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Am J Obstet Gynecol. 1998 Oct;179(4):1008-12.

How to increase the proportion of hysterectomies performed vaginally.

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  • 1Endoscopy Training Centre, University Department of Obstetrics and Gynaecology, The Royal Free Hospital, London, United Kingdom.



The main purpose of our study was to identify the patient characteristics of women undergoing hysterectomy and to estimate the proportion of hysterectomies that could be done vaginally by recognized surgical techniques.


The records of 500 women who underwent hysterectomy were reviewed. The characteristics of patients without an absolute contraindication to vaginal hysterectomy were analyzed.


Overall, 96 (19.2%) of our study group underwent vaginal hysterectomy. A total of 382 (76.4%) women were judged not to have an absolute contraindication to this route. The most frequent characteristics of this group were lack of uterine prolapse (76.4%), a myomatous uterus (44.5%), and a need for oophorectomy (43.2%). We did not exclude women who did not have significant uterine prolapse or a history of pelvic surgery or pelvic tenderness and we included those requiring oophorectomy or with a uterine size up to that of 14 weeks' gestation; with these criteria more than two thirds of the entire study population could undergo vaginal surgery.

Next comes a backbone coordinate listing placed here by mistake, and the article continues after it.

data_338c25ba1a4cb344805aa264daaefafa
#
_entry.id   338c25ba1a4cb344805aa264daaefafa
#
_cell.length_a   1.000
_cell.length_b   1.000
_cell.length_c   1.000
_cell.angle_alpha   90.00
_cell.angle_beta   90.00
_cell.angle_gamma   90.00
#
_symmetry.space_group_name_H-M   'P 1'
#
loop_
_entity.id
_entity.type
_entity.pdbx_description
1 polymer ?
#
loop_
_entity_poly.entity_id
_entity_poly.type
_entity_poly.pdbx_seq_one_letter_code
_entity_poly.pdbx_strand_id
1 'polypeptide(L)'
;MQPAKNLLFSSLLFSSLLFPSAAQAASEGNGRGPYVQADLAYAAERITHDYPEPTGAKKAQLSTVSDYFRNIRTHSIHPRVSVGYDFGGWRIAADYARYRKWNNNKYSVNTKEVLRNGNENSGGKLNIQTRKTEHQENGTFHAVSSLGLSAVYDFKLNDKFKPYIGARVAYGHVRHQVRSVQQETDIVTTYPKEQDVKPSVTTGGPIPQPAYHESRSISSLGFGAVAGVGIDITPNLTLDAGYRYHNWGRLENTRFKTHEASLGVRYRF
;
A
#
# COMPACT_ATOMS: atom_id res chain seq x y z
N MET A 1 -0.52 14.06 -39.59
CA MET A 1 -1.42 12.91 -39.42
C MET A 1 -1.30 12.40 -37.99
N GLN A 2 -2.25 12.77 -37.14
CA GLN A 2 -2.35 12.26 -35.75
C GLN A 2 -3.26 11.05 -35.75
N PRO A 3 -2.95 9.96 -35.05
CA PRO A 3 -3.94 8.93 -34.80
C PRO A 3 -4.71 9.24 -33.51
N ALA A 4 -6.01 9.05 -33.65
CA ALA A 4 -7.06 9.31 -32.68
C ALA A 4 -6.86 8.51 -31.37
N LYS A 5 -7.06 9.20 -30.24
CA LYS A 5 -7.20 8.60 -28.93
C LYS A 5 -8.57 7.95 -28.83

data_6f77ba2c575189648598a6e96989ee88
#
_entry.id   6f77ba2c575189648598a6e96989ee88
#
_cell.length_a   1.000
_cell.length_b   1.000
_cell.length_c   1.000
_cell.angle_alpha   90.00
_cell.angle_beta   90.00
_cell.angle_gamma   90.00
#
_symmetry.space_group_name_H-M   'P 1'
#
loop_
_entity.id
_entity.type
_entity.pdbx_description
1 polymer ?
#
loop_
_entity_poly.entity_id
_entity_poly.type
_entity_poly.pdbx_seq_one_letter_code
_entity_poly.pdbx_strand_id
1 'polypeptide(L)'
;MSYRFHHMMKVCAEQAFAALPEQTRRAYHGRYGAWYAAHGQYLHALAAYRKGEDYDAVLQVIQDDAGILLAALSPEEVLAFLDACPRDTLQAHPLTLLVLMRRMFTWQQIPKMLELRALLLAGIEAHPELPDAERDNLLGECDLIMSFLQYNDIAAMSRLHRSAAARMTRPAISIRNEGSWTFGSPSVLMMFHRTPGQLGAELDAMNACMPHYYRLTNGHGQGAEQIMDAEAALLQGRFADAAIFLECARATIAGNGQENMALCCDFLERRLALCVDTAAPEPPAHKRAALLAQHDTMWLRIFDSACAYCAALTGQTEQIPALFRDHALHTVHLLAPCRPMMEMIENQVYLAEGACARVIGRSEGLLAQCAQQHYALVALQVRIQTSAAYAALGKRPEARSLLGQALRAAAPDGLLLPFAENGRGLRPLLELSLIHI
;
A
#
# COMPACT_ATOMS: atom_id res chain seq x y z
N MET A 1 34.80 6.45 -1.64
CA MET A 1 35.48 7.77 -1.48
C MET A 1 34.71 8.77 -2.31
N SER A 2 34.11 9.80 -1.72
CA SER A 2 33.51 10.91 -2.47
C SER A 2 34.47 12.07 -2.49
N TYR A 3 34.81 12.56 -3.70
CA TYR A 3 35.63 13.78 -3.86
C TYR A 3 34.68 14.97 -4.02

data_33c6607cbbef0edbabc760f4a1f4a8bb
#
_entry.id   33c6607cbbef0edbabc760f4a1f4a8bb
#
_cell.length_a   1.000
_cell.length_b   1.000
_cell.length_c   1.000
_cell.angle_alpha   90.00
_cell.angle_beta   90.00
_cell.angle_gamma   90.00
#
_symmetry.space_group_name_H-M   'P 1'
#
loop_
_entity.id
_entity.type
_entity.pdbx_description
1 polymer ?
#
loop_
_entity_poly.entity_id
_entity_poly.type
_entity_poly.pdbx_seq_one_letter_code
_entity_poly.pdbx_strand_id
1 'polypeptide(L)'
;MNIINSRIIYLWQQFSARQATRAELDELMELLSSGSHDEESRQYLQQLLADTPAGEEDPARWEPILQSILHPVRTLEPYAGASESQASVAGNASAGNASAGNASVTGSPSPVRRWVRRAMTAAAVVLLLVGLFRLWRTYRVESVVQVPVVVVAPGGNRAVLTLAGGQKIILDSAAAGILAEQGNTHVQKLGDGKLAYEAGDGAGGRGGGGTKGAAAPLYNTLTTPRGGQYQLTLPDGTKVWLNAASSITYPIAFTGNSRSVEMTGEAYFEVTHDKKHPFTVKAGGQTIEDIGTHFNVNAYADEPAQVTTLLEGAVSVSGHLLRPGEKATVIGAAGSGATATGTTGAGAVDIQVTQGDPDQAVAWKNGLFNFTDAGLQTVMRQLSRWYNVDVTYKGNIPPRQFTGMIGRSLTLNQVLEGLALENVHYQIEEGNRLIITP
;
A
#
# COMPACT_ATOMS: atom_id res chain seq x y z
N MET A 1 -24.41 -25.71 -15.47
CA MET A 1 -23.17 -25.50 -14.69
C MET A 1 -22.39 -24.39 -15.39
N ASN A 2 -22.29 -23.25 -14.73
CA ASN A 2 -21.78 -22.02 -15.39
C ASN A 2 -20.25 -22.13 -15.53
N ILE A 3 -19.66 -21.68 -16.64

To maximize the proportion of hysterectomies performed vaginally, gynecologists need to be familiar with surgical techniques for dealing with nonprolapsed uteri, uterine leiomyomas, and vaginal oophorectomy.

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